5 Checks To Expect At A Title V Septic Inspection

Title V is the specific set of septic rules that govern systems in many municipalities. These inspections are most often necessary when you are selling a house with a septic system. The inspection is designed to find any possible problems that need to be repaired before the house and septic system changes ownership.

1. Septic Layout

Your inspector must locate the main components of your septic system. This includes the processing tanks, the drain field, the inlets and outlets, and the main sewer lines that feed into the tank. If you already know the location, you can make this part easier by having the tank lids and other components clearly marked. Alternatively, you can provide the inspector with a system map. 

2. Leak Detection

Signs of system failure that can lead to backups or leaks of raw sewage into the groundwater are a major part of the inspection. Your inspector will check the tank for damage and verify that inlets and outlets are properly sealed so no sewage is leaking out. Further, the scum layer in the tank will be measured to see if a pumping service is due. Lines will be clog tested, as well.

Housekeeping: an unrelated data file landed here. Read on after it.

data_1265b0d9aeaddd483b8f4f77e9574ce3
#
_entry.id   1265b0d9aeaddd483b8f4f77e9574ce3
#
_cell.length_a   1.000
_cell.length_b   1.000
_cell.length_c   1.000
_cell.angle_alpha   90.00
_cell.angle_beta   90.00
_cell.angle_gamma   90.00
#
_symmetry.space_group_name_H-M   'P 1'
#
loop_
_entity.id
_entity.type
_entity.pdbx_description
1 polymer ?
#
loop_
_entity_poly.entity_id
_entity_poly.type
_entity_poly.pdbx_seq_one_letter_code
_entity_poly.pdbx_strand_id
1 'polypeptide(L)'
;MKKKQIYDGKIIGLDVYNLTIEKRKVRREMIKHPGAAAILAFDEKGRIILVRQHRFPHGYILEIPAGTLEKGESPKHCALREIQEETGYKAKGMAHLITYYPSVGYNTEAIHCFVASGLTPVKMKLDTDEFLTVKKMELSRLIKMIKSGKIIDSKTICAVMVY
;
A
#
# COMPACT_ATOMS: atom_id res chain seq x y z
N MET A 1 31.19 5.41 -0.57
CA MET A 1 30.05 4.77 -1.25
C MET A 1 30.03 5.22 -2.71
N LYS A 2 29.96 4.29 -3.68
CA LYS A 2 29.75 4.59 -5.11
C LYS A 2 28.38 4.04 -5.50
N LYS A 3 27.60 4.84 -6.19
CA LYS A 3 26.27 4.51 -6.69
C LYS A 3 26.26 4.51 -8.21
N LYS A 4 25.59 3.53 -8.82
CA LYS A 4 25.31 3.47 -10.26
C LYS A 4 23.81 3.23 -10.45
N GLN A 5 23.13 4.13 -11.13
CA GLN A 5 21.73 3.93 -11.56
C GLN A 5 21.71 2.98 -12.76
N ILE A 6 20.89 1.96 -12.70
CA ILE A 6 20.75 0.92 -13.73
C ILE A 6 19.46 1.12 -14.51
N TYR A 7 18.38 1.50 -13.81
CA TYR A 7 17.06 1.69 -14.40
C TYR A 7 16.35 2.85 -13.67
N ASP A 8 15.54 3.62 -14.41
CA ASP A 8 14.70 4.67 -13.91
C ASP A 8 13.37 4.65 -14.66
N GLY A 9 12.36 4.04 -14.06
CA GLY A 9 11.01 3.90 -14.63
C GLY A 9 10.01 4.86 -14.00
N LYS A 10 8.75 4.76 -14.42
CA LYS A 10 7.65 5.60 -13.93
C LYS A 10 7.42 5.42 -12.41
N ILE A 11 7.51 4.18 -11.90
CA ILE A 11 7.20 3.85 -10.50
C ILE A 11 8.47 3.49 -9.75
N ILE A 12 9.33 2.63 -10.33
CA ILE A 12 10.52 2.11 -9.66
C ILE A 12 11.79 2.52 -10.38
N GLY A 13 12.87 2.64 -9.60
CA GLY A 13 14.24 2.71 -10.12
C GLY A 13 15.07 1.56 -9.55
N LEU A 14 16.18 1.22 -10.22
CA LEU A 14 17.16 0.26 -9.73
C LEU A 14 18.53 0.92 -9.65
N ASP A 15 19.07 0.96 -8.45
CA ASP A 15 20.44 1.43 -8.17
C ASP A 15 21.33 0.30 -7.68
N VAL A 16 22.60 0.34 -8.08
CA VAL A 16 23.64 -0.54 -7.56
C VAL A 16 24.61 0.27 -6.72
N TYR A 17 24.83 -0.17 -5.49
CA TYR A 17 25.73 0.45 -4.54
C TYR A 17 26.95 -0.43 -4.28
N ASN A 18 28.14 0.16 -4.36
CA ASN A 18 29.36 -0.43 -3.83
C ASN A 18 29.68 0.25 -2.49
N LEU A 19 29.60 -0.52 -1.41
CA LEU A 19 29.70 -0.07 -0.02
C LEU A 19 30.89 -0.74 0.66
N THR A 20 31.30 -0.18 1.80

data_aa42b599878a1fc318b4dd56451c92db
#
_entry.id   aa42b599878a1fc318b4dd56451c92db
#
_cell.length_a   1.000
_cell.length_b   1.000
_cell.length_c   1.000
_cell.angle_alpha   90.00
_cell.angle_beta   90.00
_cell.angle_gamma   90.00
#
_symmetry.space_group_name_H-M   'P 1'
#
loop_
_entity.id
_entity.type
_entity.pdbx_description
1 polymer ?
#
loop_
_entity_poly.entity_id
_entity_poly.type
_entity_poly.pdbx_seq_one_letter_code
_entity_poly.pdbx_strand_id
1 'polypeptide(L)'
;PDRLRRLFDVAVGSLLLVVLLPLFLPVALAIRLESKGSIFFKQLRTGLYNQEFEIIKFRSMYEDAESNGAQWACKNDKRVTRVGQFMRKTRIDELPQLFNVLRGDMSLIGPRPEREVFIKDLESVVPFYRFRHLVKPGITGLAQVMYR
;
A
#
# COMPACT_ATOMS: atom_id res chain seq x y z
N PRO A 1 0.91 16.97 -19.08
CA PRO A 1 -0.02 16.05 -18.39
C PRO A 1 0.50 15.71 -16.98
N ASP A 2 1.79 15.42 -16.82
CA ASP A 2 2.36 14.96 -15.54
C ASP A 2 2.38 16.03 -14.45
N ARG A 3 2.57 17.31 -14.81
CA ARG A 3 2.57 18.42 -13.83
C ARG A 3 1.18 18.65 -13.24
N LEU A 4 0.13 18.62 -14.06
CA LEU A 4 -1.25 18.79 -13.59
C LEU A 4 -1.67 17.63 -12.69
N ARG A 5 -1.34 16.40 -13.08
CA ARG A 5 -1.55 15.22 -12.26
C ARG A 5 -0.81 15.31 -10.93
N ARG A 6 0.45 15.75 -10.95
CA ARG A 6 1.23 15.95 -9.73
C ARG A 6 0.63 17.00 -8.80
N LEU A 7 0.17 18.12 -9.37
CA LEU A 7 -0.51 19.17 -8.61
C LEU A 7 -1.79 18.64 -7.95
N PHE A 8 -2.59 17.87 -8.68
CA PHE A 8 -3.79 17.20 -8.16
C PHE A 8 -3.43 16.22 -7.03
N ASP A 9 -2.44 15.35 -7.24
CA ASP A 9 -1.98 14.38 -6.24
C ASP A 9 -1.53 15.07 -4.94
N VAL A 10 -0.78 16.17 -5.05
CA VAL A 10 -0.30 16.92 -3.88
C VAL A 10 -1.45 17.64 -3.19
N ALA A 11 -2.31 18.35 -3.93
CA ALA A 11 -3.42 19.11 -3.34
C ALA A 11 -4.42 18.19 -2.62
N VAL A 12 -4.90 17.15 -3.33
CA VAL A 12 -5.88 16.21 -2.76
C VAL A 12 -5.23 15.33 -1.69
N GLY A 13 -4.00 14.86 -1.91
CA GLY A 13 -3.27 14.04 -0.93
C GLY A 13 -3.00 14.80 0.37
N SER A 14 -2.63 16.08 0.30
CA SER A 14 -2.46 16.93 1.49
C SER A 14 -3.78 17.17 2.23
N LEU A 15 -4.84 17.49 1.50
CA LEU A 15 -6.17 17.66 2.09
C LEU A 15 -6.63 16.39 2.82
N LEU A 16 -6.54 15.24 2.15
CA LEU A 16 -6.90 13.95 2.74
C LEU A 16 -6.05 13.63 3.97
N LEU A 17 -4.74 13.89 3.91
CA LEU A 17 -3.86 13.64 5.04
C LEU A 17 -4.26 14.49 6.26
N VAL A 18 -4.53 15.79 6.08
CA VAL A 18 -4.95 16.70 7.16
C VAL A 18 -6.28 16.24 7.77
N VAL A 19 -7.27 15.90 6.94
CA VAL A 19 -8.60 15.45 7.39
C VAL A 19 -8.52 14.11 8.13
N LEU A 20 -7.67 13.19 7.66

3. Age and Condition

The age and condition of the tanks and other components will be estimated or verified. This is often the easiest part of the inspection since the information is often a matter of public record. The condition of the system will also be assessed, particularly on systems that are reaching the end of their expected service life. Major damage related to aging can necessitate the replacement of system components. 

4. Drain Field Absorption

The septic system is more than the tanks, the drain field is another important part. Your inspector must check that the field is still absorbing effluent properly and that no raw sewage is rising to the top of the field. They will check for clogs and collapses throughout the field, as well as signs that any part of the drain field has failed. 

5. Water Contamination

The final check is to ensure that no sewage is seeping into groundwater. If you regularly have your well water tested, this process may require little more than looking over the results of the water tests from the last couple of years. If you don't have regular tests, then the inspector will order a water test to check for septic contamination.

Contact a Title V septic inspection service if you need to schedule an inspection for your system.